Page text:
We can thank the namesake of the Jack C. Watson Wildlife Trail for bringing Key deer back from the edge of extinction.
The tale starts with hunters who’d worried poaching was deciminating the deer population.
In the early 1950s, the Boone and Crockett Club, a venerable sportsmans’ organization, donated funds to U.S. Fish and Wildlife to cover a game warden’s salary.
Hired to guard against poachers, Watson was named the first manager of National Key Deer Refuge before it was even established.
Carried on after his death, Watson’s strategies to eliminate poaching and protect deer from cars helped the population grow from 50 to more than 300 between 1954 and 1975.
Taken after Hurricane Irma, the last population count estimates around 950 deer throughout the Lower Keys.
Resources for exploring the area
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Location: Big Pine Key
Length: 0.8 mile loop
Trailhead: 24.7094, -81.3824
Address: Key Deer Blvd
Land manager: National Key Deer Refuge
Open daily from a half hour before sunrise to a half hour after sunset. Repellent is a must.
Bicycles are not permitted on the trail, and pets are not advised so as not to scare away wildlife.
Report wildlife emergencies such as injured or dead Key deer or aggressive animals to Florida FWC immediately at 888-404-3922; press Monroe County extension.
Stay within the marked path to avoid brushing into poisonwood or manchineel.
Poisonwood is found all over Big Pine Key and along this trail, and is much more irritating than poison ivy. With toxic sap, manchineel (Hippomane mancinella) is less common but also present in this forest.
Both tropical trees bear fruit, an important food source for endangered white-crowned pigeons. However, their fruit is deadly to humans.
From US 1, follow Key Deer Boulevard past the shopping center. Pay attention to the speed limits as they are slow for a reason: you may see Key deer cross the road along this stretch, especially at dusk and dawn. The turnoff for the parking area is on the left past Blue Hole, 3.2 miles from the shopping center.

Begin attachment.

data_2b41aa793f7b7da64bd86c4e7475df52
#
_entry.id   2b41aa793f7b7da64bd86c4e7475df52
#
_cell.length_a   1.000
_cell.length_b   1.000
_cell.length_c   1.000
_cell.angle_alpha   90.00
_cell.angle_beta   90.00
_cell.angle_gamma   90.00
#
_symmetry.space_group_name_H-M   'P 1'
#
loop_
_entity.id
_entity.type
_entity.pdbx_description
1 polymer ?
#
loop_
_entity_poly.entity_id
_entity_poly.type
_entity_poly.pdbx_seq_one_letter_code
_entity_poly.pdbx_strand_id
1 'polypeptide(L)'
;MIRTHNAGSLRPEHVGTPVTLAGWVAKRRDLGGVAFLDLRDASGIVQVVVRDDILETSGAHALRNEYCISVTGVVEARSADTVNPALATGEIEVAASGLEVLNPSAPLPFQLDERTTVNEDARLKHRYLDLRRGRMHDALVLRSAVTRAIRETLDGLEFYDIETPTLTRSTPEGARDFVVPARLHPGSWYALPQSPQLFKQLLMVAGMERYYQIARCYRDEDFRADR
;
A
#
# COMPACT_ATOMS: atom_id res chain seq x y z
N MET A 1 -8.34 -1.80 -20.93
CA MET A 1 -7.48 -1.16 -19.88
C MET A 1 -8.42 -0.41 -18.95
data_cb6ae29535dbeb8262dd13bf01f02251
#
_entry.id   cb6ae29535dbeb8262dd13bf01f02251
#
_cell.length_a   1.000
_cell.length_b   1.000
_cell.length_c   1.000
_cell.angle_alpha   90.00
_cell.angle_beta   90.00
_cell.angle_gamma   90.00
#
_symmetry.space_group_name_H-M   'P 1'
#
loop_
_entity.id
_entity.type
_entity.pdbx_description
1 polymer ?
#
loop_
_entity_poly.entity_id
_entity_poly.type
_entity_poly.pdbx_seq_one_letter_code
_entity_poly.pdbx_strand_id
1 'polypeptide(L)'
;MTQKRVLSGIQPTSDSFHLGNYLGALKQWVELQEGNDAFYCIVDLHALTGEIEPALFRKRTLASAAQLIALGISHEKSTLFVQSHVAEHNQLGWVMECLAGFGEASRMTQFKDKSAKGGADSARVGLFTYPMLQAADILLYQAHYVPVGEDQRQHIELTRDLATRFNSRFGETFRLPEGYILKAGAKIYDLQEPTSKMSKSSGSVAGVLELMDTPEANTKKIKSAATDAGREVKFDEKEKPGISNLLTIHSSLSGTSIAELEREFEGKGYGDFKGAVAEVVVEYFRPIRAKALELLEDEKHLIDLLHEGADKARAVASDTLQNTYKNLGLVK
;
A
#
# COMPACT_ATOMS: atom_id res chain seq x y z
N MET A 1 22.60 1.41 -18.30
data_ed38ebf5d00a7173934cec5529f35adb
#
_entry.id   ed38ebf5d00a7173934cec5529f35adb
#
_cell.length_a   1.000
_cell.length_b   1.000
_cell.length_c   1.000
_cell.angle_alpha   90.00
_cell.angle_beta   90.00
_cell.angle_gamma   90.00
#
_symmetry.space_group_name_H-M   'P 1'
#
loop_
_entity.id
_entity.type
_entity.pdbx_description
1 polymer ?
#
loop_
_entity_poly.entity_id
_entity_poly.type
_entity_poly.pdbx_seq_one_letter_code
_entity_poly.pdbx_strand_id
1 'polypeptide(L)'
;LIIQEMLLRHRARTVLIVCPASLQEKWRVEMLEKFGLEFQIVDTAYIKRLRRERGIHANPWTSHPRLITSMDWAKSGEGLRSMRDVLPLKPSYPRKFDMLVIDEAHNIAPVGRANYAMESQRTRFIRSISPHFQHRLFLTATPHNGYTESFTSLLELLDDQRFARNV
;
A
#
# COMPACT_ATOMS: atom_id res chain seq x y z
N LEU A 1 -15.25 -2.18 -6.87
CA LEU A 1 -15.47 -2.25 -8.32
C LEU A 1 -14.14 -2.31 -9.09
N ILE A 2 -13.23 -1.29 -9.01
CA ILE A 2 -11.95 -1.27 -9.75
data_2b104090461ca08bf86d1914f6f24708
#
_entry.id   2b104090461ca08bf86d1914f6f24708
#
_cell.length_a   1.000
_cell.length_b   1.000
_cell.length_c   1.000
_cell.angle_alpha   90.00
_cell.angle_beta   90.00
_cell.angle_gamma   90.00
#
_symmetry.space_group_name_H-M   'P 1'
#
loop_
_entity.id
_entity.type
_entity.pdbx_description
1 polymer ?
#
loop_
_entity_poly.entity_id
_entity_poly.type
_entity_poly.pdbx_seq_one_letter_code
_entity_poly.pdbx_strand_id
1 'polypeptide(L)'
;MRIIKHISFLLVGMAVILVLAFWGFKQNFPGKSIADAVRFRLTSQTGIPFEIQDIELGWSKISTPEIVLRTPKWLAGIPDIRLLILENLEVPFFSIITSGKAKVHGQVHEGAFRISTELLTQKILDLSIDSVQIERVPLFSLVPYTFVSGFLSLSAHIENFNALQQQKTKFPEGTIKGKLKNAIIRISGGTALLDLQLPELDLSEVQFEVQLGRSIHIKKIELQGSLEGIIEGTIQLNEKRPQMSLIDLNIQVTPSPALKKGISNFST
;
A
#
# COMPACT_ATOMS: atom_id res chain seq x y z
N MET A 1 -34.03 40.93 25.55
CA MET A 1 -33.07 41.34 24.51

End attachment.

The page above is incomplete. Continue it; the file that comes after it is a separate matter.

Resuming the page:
A map is displayed at the Wildlife Trails kiosk. Start at the sign honoring Jack Watson. Surface limestone outcrops all around you as the trail curves left past a stand of poisonwood.
Unlike the Keys to their north, the ancient reef rock under the Lower Keys is overlain with a layer of oolitic Miami limestone, like the bedrock of the Everglades.
Exposed limestone dissolves into a rough karst landscape of pinnacles and solution holes where pine rocklands thrive.
Stay right at the fork to begin the loop, which leads into an expanse of pine rocklands.
The spindly pines are known as Dade County pine and are extremely resistant to insects and rot, which made them a prime target for logging by early settlers in South Florida.
The extremely rocky floor of the pineland frustrated those same settlers, who used dynamite to destroy it.
While this habitat once stretched across what is now Miami-Dade County, it is now as endangered as the deer themselves.
National Key Deer Refuge protects more than 80% of the remaining pine rocklands of the Florida Keys.
The tropical understory contains poisonwood, wax myrtle, scattered thatch palms, and occasional silver palms.
Both species of palms are very small compared to the cabbage palms commonly found elsewhere across Florida.
The trail turns past a side road that leads into another part of the refuge. As the trail curves, you see a sparkle of water through the underbrush.
A quarter mile in, freshwater wetlands accumulate in rocky depressions in the rugged karst terrain.
These solution holes trap rainfall, providing critical freshwater resources for the Key deer and cool microclimates where ferns and orchids grow.
Alligators are known to live throughout these wetlands, so be alert as you walk through the sawgrass.
Mosquitofish swim in the shallows, chowing down on mosquito larvae.
The trail rises, slightly elevated to prevent flooding. Deer trails are broken through the underbrush.
Notice the wonderful quiet, just the breeze (or Key deer) rustling through the palmetto fronds.
Buttonwoods grow out of a series of solution holes leading to the edge of a tropical hardwood hammock, which affords some patches of shade.
At a half mile, curve left past a satinleaf tree and some thatch palms. A cabbage palm rises out of a deep solution hole.
The landscape opens up into pine rocklands with a rugged rocky forest floor and scattered solution holes filled with water. Sawgrass grows along their edges.
Cross a culvert over a mosquito control ditch etched into this rugged landscape.
Past another small collection of silver palms, reach the end of the loop and continue straight ahead. At 0.8 mile, exit to the Wildlife Trails trailhead.
Learn more about National Key Deer Refuge
See our photos of the Watson Trail
More worth exploring while you’re in this area.
Key deer browse the understory of a pine rockland explored on this short accessible interpretive trail within National Key Deer Refuge.
For the easiest wildlife watching at National Key Deer Refuge, visit the trail and observation deck at Blue Hole, a cenote-like pond that is the largest body of fresh water in the Florida Keys.
38.0 miles. Between Key West and Bahia Honda Key, this segment of the Florida Keys Overseas Heritage Trail crosses many historic railroad bridges in view of mangrove-lined shores.